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Prophetic Habits of a Sociologist's Heart
"Inside every social scientist," the sardonic wisdom runs, "is a prophet busting to get out." A recent collection of essays honoring sociologist Robert Bellah underscores how useful sociology can be for genuinely prophetic Christian leadership.
Bellah is perhaps best known among readers of CHRISTIANITY TODAY as the lead author of the widely read Habits of the Heart: Individualism and Commitment in American Life (Harper & Row, 1985). Now his four coauthors from that book—Richard Madsen, William M. Sullivan, Ann Swidler, and Steven M. Tipton—have edited a volume of essays inspired by the sweep of Bellah's career. Among the many distinguished contributors are the scholar of contemporary religion Harvey Cox, theologian Stanley Hauerwas, historian Albert Raboteau, philosopher Charles Taylor, and sociologist Robert Wuthnow. The authors' range of disciplines and interests represent the broad impact of Bellah's work.
Indeed, Meaning and Modernity: Religion, Polity, and Self (University of California Press, 2002) covers some unexpected territory—beginning with Bellah's Harvard doctoral dissertation on the historical sociology of Japan. Yet throughout his work, Bellah has been fascinated by one topic: the symbols by which people understand themselves and their world. He has come to understand these symbols as growing primarily out of religious traditions. And he has studied them as they metamorphose by their interaction with other traditions (such as alternative religions and philosophies) and with social forces (such as economic, military, and political realities).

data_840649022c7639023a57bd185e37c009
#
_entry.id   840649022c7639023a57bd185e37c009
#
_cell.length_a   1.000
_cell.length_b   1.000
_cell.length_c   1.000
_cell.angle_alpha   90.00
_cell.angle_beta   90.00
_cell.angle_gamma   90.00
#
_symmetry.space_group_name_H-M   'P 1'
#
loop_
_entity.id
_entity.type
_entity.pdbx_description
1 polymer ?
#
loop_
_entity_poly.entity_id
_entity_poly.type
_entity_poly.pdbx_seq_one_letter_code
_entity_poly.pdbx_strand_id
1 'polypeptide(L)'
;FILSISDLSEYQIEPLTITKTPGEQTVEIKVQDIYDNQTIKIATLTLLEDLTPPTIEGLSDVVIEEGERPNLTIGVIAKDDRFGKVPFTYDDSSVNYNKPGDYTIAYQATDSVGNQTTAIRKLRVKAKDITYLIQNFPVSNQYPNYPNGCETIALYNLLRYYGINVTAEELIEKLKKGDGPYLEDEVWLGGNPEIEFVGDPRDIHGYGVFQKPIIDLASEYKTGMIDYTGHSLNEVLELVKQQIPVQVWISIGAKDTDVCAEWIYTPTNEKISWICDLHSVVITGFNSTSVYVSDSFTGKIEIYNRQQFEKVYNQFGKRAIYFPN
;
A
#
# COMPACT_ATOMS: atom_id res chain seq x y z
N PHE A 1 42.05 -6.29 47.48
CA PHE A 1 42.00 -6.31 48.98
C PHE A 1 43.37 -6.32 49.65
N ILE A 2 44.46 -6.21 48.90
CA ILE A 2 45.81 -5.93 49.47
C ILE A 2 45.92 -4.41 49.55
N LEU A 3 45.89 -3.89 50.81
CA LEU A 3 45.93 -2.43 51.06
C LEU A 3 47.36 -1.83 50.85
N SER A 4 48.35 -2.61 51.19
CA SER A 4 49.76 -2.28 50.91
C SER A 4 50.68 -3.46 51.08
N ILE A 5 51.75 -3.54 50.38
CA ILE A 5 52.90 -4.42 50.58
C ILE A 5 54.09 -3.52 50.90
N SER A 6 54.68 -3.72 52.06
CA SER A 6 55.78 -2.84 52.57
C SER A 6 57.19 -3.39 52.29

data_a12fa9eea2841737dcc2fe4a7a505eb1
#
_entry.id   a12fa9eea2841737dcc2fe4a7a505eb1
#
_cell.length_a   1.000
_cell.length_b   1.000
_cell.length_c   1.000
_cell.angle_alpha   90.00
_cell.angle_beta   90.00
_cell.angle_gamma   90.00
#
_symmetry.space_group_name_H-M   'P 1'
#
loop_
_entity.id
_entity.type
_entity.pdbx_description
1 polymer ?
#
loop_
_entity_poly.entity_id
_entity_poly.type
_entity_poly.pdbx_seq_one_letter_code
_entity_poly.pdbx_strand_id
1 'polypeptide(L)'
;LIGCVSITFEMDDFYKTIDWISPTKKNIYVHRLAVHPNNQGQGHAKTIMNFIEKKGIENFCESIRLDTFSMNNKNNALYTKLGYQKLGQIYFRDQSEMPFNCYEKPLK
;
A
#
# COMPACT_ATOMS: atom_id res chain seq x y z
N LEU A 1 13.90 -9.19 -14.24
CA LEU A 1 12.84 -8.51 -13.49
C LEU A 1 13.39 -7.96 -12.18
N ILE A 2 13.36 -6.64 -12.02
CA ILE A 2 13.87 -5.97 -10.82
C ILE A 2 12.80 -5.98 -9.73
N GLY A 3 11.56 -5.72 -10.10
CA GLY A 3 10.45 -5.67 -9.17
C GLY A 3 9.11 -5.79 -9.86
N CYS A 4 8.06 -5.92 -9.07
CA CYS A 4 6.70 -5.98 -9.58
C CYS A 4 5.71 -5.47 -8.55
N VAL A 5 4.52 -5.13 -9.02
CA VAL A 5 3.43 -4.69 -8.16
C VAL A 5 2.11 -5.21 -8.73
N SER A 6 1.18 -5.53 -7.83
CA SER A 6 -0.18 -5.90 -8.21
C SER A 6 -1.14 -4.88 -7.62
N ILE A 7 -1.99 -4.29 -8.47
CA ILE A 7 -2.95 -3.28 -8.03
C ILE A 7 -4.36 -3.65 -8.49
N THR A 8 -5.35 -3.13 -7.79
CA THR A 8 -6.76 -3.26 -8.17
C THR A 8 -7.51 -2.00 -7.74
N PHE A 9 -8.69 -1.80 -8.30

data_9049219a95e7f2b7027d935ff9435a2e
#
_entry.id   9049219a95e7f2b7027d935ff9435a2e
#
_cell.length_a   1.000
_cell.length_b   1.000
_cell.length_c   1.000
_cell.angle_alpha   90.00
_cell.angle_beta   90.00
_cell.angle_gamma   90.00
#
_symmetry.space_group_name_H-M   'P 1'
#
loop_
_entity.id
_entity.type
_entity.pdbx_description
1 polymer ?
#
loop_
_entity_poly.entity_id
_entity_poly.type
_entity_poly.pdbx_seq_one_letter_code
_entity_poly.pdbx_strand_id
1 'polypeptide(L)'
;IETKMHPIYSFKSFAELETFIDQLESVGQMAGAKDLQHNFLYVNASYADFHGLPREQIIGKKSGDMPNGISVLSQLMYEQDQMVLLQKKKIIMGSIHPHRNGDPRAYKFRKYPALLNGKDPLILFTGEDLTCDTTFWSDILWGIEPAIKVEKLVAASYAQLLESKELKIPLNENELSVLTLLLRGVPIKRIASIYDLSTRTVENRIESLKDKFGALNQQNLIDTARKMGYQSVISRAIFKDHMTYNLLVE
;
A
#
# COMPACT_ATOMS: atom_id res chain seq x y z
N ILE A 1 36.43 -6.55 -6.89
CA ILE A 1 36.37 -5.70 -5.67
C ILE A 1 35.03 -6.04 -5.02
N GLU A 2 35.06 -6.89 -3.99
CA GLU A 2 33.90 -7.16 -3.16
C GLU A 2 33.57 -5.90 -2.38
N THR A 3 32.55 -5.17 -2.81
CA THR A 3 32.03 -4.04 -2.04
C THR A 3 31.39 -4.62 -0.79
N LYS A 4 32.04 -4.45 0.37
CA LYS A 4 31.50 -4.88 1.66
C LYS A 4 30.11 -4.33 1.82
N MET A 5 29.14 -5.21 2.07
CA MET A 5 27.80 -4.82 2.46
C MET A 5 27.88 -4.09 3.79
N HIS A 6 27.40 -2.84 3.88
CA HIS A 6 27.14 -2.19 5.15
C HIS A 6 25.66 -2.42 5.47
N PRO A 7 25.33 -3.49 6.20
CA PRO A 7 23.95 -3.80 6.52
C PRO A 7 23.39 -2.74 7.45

From this concern emerged his most famous essay, "Civil Religion in America," published in 1967. In it he coined that now-canonical term for the peculiar combination of Christian ...1